In an epic novel characterized by a graceful and captivating narrative style that blends reality and fantasy, Isabel Allende returns to shine through the life of Violetta, the heroine of her novel, to which she gave her name as the title, between two pandemics to tell. However, in her novel “Violetta” she did not deviate from the taste of her most famous novel “House of the Spirits” nor from the echoes of her novel “Paula”. Rather, the new novel seemed to be a mixture of the two novels. The repercussions of the coup against her uncle, Salvador Allende, as well as the death of her daughter from cancer, through letters dedicated by the novel’s heroine, Violetta, to her grandson of her daughter Niepes, in which she tells of the life she lived since then. she was born in 1920 during the Spanish flu and ended with the Corona pandemic in 2020, the year of her death.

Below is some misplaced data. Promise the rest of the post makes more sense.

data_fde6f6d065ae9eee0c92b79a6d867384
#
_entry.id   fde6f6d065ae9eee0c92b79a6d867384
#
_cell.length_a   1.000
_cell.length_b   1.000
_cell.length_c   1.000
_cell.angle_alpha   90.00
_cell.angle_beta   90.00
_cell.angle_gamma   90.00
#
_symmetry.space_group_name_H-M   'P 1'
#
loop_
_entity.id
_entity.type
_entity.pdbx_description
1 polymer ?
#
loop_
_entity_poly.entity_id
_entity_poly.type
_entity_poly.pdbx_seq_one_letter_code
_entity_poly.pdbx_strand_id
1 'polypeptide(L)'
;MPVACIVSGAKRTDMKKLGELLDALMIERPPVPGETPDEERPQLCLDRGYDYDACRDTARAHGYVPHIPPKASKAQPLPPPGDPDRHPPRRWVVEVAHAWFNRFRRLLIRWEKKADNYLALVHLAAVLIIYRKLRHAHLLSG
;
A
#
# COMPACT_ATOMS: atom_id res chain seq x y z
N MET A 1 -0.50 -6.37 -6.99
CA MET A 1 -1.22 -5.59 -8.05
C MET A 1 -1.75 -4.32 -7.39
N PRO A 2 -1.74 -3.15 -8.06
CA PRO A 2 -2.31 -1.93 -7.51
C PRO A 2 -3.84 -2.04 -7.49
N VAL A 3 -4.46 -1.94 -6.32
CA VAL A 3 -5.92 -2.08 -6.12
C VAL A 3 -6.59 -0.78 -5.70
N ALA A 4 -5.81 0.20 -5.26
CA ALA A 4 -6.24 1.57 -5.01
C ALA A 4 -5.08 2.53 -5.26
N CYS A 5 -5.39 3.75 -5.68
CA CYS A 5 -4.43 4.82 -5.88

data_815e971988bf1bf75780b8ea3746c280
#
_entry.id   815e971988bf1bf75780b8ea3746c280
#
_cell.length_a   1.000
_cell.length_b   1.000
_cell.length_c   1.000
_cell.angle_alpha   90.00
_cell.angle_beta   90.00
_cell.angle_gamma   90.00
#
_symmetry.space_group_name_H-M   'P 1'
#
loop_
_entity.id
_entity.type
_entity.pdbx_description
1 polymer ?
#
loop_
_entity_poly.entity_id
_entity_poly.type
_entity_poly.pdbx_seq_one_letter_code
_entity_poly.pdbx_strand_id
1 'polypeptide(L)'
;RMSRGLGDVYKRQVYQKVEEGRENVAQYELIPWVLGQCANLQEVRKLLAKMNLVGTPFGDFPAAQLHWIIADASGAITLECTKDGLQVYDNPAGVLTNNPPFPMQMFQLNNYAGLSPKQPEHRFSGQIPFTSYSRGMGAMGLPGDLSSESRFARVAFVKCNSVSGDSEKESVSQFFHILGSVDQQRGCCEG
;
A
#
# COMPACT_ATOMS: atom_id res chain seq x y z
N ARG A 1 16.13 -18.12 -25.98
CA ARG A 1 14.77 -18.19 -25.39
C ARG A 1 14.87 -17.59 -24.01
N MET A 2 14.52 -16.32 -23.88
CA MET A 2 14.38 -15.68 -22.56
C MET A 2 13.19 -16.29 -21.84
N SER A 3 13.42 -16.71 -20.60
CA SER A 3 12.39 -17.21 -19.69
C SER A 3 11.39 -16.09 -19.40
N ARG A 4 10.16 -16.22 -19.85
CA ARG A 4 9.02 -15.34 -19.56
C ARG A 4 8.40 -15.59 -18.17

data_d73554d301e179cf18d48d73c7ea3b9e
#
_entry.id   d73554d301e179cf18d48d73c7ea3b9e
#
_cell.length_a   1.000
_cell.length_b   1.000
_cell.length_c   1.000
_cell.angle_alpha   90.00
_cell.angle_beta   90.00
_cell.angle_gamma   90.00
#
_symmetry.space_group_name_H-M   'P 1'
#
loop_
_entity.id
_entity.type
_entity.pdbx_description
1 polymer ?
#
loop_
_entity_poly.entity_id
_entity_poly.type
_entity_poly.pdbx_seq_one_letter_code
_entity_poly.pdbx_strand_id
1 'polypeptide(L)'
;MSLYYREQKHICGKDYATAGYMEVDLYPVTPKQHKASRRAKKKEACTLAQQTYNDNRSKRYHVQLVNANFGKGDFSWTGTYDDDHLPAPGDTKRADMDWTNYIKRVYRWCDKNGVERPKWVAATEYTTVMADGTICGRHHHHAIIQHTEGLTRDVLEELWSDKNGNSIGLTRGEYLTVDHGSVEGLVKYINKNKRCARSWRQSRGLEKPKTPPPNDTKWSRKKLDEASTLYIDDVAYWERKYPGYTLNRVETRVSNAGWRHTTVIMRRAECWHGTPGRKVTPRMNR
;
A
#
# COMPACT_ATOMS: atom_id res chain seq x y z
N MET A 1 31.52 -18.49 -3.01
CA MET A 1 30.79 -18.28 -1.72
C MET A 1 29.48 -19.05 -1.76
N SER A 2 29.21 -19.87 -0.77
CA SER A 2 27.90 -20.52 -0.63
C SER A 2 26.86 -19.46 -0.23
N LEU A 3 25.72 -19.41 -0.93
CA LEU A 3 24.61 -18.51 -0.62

Violetta begins with a letter from Violetta to her grandson Camilo to record the memories of her life before they are wasted by oblivion, as a kind of testimony of “my life that deserves to be told, not for my virtues , but for my sins, many of which you do not suspect.” .The narrative text that crosses between the two pandemics is not a text of Violetta’s autobiography, although it constitutes a kind of leverage that Isabel Allende uses to wrangle over major events, which did not begin with the influenza pandemic at all and did not end with the Corona pandemic, rather it forms a narrative epic more like a mix of personal events linked to, affected by and influenced by political and natural unrest.